FCA issues third largest fine to date for listing violations
The Financial Conduct Authority (FCA) has fined Asia Resource Minerals plc (ARM) £4,651,200 for breaches of:
- Listing Principle 2 - for failing to have in place adequate systems and controls to comply with its obligations as a listed company;
- Listing Rule 11.1.10R - for failing to identify related party transactions valued at approximately £8 million;
- Listing Rule 8.2.3R (2) - for failing to obtain guidance from a sponsor to assess the application of the relevant rules; and
- Disclosure and Transparency Rule 4.1.3R - for failing to publish an annual financial report within four months of the financial year-end.
Following an internal review, ARM identified three related party transactions involving its subsidiary, PT Berau Coal Energy TbK. These were transactions with companies in which the directors of the subsidiary also held positions, both on the boards and in senior management. It also became apparent that the subsidiary's balance sheet suffered from various financial irregularities, unaccounted expenses, and unverified items and that ARM's annual financial report for the year ending 31 December 2012 would not be published on time, in order to rectify these irregularities. On 22 April 2013, as the company could not publish its annual financial report within four months of the financial year end as required by DTR 4.1.3R, ARM's shares were suspended, eventually returning to trading on 22 July 2013.
ARM admitted breaches of the listing rules relating to the related party transactions. The FCA held that, despite the fact that ARM did have a policy in place in respect of related party transactions and had established a Conflicts Committee whose duties included establishing a process tor dealing with them, this was inadequate. The company had failed:
- to take reasonable steps to manage the increased risk of related party transactions given its structure and its subsidiary director relationships;
- to establish adequate management oversights and control over its subsidiary in a timely manner, which may have contributed to its inability to identify related party transactions; and
- to implement its policy at both company and subsidiary level, for example by ensuring that members of the subsidiary's board and other employees attended training on the policy and ensuring that lists of related parties were accurately maintained.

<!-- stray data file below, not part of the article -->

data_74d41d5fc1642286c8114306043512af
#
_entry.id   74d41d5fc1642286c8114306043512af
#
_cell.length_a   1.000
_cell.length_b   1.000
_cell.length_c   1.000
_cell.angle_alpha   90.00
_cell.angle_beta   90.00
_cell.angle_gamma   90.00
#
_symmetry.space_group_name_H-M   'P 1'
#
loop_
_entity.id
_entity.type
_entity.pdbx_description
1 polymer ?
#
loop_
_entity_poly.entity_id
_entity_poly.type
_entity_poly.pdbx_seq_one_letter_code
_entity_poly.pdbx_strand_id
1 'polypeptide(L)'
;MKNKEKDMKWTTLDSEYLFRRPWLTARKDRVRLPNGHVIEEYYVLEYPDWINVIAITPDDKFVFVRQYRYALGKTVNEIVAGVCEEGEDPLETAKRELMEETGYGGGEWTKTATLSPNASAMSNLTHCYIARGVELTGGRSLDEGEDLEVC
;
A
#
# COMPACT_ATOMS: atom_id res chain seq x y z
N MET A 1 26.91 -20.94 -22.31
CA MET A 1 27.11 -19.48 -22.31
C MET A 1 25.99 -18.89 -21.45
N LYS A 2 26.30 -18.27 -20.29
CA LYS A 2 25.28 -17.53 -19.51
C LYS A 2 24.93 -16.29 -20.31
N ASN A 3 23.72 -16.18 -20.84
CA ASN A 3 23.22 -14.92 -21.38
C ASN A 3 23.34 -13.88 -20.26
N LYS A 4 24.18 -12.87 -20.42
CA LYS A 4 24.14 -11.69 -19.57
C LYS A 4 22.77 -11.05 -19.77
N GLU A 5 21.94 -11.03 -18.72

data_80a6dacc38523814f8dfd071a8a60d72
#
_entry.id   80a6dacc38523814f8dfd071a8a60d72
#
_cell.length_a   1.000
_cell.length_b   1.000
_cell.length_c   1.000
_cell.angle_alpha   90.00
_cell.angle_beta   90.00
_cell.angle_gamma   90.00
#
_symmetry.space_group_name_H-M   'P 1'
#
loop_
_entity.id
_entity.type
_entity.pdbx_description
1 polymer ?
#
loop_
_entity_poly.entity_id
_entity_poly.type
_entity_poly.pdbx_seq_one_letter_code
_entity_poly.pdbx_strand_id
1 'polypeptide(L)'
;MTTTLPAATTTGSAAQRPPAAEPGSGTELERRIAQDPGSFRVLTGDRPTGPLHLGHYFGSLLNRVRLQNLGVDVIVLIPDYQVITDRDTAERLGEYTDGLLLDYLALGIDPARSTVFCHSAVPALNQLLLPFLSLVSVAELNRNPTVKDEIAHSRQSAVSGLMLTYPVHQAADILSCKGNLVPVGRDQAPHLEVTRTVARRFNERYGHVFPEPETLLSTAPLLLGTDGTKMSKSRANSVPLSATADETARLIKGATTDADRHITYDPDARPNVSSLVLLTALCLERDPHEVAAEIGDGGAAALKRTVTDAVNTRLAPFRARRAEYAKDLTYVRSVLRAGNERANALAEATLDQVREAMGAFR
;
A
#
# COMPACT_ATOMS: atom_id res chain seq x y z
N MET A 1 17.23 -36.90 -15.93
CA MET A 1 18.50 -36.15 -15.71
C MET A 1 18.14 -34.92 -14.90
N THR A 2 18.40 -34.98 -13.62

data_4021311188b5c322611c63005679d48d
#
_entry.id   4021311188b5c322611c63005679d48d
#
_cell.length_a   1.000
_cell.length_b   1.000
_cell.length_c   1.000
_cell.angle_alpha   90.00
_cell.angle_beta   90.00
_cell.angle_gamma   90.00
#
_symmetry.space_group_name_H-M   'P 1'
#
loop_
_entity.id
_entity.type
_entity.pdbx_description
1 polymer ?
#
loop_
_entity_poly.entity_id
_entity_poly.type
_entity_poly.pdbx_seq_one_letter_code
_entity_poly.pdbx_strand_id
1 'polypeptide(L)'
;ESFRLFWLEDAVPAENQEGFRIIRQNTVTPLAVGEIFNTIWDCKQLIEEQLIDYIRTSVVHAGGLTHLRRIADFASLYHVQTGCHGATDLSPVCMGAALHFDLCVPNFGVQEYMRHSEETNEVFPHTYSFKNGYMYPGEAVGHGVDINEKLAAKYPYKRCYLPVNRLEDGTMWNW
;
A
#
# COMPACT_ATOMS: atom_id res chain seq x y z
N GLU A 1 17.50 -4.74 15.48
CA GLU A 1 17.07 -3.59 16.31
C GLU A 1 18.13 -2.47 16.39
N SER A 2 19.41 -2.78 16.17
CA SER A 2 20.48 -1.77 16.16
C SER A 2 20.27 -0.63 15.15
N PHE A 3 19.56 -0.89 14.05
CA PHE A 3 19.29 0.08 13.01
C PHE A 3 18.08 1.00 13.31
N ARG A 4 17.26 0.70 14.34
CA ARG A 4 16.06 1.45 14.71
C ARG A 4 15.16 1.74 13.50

The FCA commented that: "it is not sufficient to have well drafted policies and committees with detailed terms of reference at the holding company level if those policies are not effectively communicated, implemented and monitored at the subsidiary level where the group's underlying business is conducted".
The FCA noted that it had published a Final Notice in relation to Exillon Energy plc in April 2012, highlighting concerns in relation to related party transactions. Although ARM had taken some steps to improve its procedures in light of this notice, these were not taken sufficiently quickly and effectively. The FCA therefore considered this to be an aggravating factor, warranting an upward adjustment of 10%.
Although ARM co-operated fully with the investigation and took remedial steps, the FCA did not consider these to be mitigating factors. ARM agreed to settle at an early stage of the investigation qualifying for a 30% discount, without which the FCA would have imposed a financial penalty of £6,644,641.
This substantial fine demonstrates that the FCA will take strong action when listed companies fail to meet the required standards. Not only do companies need to ensure they have well drafted policies and procedures in place to ensure compliance with their obligations as a listed company, they need to ensure that these are properly implemented throughout the group. Guidance from the company's sponsor should be sought whenever there is any doubt about the application of the rules, and companies should be ready to learn the lessons from action taken against other companies for breaches of the requirements.